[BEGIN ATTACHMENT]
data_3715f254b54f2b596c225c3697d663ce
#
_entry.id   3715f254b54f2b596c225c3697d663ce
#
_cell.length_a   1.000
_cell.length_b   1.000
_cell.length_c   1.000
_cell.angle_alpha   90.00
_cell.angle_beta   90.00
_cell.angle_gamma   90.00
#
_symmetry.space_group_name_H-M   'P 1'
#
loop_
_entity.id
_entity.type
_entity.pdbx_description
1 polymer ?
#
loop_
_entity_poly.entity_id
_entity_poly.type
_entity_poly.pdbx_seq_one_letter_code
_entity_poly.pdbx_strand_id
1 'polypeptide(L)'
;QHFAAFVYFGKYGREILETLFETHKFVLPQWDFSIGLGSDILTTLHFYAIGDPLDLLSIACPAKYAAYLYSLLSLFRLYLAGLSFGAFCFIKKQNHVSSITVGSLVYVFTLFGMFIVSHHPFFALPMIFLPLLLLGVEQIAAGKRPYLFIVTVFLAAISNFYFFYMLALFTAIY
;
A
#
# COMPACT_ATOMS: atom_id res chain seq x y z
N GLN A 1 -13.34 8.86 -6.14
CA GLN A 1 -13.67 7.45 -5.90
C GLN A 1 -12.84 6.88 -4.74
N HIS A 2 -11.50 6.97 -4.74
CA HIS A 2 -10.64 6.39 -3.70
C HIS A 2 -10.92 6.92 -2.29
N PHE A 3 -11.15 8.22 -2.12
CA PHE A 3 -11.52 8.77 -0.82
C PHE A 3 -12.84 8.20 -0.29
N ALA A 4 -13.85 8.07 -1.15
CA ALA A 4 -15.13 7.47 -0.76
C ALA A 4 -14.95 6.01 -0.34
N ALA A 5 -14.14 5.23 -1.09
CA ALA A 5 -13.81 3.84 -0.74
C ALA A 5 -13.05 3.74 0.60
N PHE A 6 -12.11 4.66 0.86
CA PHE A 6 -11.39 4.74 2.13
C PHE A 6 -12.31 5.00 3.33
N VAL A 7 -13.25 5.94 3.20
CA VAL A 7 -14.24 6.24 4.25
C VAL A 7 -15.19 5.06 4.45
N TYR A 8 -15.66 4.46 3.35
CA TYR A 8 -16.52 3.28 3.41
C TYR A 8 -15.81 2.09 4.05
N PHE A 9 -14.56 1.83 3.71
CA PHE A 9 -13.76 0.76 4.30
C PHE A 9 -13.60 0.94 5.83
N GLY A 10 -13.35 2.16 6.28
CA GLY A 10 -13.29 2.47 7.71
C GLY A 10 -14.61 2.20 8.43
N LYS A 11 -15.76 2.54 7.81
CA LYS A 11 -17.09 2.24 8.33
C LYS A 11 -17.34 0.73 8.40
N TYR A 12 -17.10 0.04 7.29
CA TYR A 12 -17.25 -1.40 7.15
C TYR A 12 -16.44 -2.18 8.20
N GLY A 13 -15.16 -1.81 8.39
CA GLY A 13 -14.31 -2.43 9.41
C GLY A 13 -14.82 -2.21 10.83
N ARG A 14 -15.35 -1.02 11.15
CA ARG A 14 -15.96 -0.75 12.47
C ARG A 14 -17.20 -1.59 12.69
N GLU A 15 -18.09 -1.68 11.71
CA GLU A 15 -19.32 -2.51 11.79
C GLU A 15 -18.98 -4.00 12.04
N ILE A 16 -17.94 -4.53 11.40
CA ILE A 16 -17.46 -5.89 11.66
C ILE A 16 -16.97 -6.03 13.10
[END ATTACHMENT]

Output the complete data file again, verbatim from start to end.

data_3715f254b54f2b596c225c3697d663ce
#
_entry.id   3715f254b54f2b596c225c3697d663ce
#
_cell.length_a   1.000
_cell.length_b   1.000
_cell.length_c   1.000
_cell.angle_alpha   90.00
_cell.angle_beta   90.00
_cell.angle_gamma   90.00
#
_symmetry.space_group_name_H-M   'P 1'
#
loop_
_entity.id
_entity.type
_entity.pdbx_description
1 polymer ?
#
loop_
_entity_poly.entity_id
_entity_poly.type
_entity_poly.pdbx_seq_one_letter_code
_entity_poly.pdbx_strand_id
1 'polypeptide(L)'
;QHFAAFVYFGKYGREILETLFETHKFVLPQWDFSIGLGSDILTTLHFYAIGDPLDLLSIACPAKYAAYLYSLLSLFRLYLAGLSFGAFCFIKKQNHVSSITVGSLVYVFTLFGMFIVSHHPFFALPMIFLPLLLLGVEQIAAGKRPYLFIVTVFLAAISNFYFFYMLALFTAIY
;
A
#
# COMPACT_ATOMS: atom_id res chain seq x y z
N GLN A 1 -13.34 8.86 -6.14
CA GLN A 1 -13.67 7.45 -5.90
C GLN A 1 -12.84 6.88 -4.74
N HIS A 2 -11.50 6.97 -4.74
CA HIS A 2 -10.64 6.39 -3.70
C HIS A 2 -10.92 6.92 -2.29
N PHE A 3 -11.15 8.22 -2.12
CA PHE A 3 -11.52 8.77 -0.82
C PHE A 3 -12.84 8.20 -0.29
N ALA A 4 -13.85 8.07 -1.15
CA ALA A 4 -15.13 7.47 -0.76
C ALA A 4 -14.95 6.01 -0.34
N ALA A 5 -14.14 5.23 -1.09
CA ALA A 5 -13.81 3.84 -0.74
C ALA A 5 -13.05 3.74 0.60
N PHE A 6 -12.11 4.66 0.86
CA PHE A 6 -11.39 4.74 2.13
C PHE A 6 -12.31 5.00 3.33
N VAL A 7 -13.25 5.94 3.20
CA VAL A 7 -14.24 6.24 4.25
C VAL A 7 -15.19 5.06 4.45
N TYR A 8 -15.66 4.46 3.35
CA TYR A 8 -16.52 3.28 3.41
C TYR A 8 -15.81 2.09 4.05
N PHE A 9 -14.56 1.83 3.71
CA PHE A 9 -13.76 0.76 4.30
C PHE A 9 -13.60 0.94 5.83
N GLY A 10 -13.35 2.16 6.28
CA GLY A 10 -13.29 2.47 7.71
C GLY A 10 -14.61 2.20 8.43
N LYS A 11 -15.76 2.54 7.81
CA LYS A 11 -17.09 2.24 8.33
C LYS A 11 -17.34 0.73 8.40
N TYR A 12 -17.10 0.04 7.29
CA TYR A 12 -17.25 -1.40 7.15
C TYR A 12 -16.44 -2.18 8.20
N GLY A 13 -15.16 -1.81 8.39
CA GLY A 13 -14.31 -2.43 9.41
C GLY A 13 -14.82 -2.21 10.83
N ARG A 14 -15.35 -1.02 11.15
CA ARG A 14 -15.96 -0.75 12.47
C ARG A 14 -17.20 -1.59 12.69
N GLU A 15 -18.09 -1.68 11.71
CA GLU A 15 -19.32 -2.51 11.79
C GLU A 15 -18.98 -4.00 12.04
N ILE A 16 -17.94 -4.53 11.40
CA ILE A 16 -17.46 -5.89 11.66
C ILE A 16 -16.97 -6.03 13.10